The Pike River runs east and west through the property. At the time the course opened, there was also a Berryville station stop on the Milwaukee-Racine-Kenosha interurban line, a train line that ran between 1897 and 1947.

The course, designed by  renowned golf course architect Donald J. Ross, along with the clubhouse, opened in 1922. 

Over the course of his career, Ross designed over 400 golf courses in the United States, many of which are notably acclaimed, historically treasured and have played host to the most prestigious of golf tournaments. 

Marr farm map

The Kenosha Country Club is one of only two Ross designs in the state of Wisconsin, along with Oconomowoc Golf Club (west of Milwaukee), which was built seven years earlier.

The layout of the original Kenosha Country Club course in Berryville remains essentially intact.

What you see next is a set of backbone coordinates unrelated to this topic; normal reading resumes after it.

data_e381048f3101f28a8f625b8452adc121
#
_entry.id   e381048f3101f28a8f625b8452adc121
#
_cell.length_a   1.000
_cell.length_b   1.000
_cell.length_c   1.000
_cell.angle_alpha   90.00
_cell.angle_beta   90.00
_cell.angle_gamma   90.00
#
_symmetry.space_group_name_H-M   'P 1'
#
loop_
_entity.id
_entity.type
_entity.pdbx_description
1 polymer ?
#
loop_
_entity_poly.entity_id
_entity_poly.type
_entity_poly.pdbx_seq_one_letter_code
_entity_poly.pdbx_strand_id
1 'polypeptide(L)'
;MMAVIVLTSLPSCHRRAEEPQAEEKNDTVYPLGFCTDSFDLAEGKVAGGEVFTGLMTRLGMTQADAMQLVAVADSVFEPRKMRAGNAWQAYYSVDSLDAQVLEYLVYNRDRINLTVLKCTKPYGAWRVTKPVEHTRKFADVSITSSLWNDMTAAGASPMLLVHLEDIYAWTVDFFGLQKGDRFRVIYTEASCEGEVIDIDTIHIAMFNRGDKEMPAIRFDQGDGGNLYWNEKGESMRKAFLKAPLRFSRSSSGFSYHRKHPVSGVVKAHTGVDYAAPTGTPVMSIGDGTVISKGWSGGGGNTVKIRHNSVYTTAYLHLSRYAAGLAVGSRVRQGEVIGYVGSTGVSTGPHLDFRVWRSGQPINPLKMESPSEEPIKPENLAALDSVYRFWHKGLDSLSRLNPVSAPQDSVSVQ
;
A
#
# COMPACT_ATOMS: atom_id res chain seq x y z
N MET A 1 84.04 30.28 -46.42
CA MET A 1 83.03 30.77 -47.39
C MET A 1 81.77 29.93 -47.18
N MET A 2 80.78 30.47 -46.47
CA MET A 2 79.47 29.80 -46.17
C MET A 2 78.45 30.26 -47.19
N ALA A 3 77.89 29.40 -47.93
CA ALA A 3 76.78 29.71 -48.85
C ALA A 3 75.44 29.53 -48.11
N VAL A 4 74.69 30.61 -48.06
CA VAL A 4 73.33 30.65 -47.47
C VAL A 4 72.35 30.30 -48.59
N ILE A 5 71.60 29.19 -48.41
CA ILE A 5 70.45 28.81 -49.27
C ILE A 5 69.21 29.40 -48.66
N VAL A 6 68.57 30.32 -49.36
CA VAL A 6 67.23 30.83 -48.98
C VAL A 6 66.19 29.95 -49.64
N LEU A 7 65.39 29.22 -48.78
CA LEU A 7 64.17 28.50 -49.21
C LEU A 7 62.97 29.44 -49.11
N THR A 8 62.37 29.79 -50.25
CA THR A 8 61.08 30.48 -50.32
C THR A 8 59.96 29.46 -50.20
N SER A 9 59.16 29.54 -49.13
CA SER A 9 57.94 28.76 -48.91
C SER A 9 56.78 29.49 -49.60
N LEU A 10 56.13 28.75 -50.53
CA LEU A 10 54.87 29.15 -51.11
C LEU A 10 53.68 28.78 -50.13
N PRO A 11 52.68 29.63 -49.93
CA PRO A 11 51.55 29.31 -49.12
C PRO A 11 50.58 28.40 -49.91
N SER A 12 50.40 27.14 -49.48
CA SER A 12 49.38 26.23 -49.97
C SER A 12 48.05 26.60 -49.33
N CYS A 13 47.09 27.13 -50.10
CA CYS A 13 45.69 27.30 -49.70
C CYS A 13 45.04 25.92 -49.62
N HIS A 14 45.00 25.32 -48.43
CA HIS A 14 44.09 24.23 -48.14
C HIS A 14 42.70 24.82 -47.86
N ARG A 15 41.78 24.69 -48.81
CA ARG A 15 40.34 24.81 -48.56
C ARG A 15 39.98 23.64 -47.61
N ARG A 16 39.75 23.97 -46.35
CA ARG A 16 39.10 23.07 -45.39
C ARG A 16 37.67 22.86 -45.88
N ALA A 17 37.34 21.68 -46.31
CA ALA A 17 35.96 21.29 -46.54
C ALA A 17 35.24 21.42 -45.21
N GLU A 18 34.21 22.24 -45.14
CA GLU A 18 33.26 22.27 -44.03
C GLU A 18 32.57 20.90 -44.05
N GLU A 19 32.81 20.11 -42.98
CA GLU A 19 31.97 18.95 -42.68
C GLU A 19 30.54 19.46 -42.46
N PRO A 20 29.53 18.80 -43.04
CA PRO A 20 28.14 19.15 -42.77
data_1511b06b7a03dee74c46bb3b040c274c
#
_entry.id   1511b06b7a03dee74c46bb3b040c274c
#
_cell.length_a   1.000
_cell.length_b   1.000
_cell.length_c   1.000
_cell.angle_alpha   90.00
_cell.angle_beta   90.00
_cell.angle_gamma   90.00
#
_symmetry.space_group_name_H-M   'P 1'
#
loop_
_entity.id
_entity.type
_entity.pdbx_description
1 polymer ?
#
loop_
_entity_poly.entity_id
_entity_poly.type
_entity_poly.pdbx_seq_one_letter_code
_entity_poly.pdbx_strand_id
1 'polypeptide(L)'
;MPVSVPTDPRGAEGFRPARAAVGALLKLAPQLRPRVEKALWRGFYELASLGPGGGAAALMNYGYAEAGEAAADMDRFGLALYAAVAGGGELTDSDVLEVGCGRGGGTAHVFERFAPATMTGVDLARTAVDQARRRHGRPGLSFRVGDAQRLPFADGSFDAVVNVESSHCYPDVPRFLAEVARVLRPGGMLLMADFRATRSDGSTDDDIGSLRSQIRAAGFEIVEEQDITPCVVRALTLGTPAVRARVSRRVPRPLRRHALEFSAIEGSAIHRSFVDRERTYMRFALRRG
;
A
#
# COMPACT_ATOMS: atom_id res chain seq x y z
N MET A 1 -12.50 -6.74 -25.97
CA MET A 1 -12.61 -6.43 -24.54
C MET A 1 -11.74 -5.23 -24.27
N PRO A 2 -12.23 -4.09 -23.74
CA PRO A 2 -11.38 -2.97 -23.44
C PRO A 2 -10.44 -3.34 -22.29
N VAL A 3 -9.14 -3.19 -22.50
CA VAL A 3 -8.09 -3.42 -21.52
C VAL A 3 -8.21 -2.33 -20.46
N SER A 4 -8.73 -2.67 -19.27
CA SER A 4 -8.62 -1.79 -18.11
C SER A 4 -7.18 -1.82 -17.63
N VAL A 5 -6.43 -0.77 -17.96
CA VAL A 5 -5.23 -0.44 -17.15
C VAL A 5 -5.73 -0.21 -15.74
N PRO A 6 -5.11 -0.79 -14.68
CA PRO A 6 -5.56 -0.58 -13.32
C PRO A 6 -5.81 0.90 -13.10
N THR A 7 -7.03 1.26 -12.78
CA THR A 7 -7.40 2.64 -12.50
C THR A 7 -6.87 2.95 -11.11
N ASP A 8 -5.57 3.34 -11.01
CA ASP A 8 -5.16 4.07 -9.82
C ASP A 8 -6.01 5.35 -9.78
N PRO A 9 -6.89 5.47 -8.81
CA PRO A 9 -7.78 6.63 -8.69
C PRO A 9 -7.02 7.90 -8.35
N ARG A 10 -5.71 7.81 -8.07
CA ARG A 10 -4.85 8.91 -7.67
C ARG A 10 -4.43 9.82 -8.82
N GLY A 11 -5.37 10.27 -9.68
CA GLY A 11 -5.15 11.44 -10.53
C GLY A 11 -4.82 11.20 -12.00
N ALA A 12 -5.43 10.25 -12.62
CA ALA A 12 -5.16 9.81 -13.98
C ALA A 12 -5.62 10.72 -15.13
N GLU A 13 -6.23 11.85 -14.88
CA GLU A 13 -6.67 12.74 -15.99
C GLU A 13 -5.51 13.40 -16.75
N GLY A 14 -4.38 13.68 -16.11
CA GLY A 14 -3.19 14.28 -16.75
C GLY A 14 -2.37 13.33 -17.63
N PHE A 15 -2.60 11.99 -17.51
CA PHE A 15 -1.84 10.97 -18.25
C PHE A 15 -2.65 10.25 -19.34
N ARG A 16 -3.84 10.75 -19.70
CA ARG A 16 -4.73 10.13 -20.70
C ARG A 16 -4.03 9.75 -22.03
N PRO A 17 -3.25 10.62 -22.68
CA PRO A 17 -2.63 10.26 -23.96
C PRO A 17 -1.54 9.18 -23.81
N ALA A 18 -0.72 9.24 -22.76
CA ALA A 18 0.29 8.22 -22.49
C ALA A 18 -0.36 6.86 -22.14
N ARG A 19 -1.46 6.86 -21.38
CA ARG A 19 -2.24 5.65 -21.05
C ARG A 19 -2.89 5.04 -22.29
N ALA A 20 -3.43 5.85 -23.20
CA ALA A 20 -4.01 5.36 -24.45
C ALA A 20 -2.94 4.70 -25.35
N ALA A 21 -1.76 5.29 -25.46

While the new course was under construction, golf presumably continued at the Allendale site through the 1921 season, although the 1920 Sanborn Insurance map shows the area mapped out with streets. 

Once the Allendale site was abandoned, houses then began to fill in the old golf course land, first along Fifth Ave. in 1923 and then along both Third and Seventh Ave. in 1924.

Today, that chunk of land and its housing stock is one of Kenosha’s most-prized neighborhoods.

Photos and maps courtesy of the Kenosha History Center C.E. Dewey Lantern Photo Collection/Louis Thiers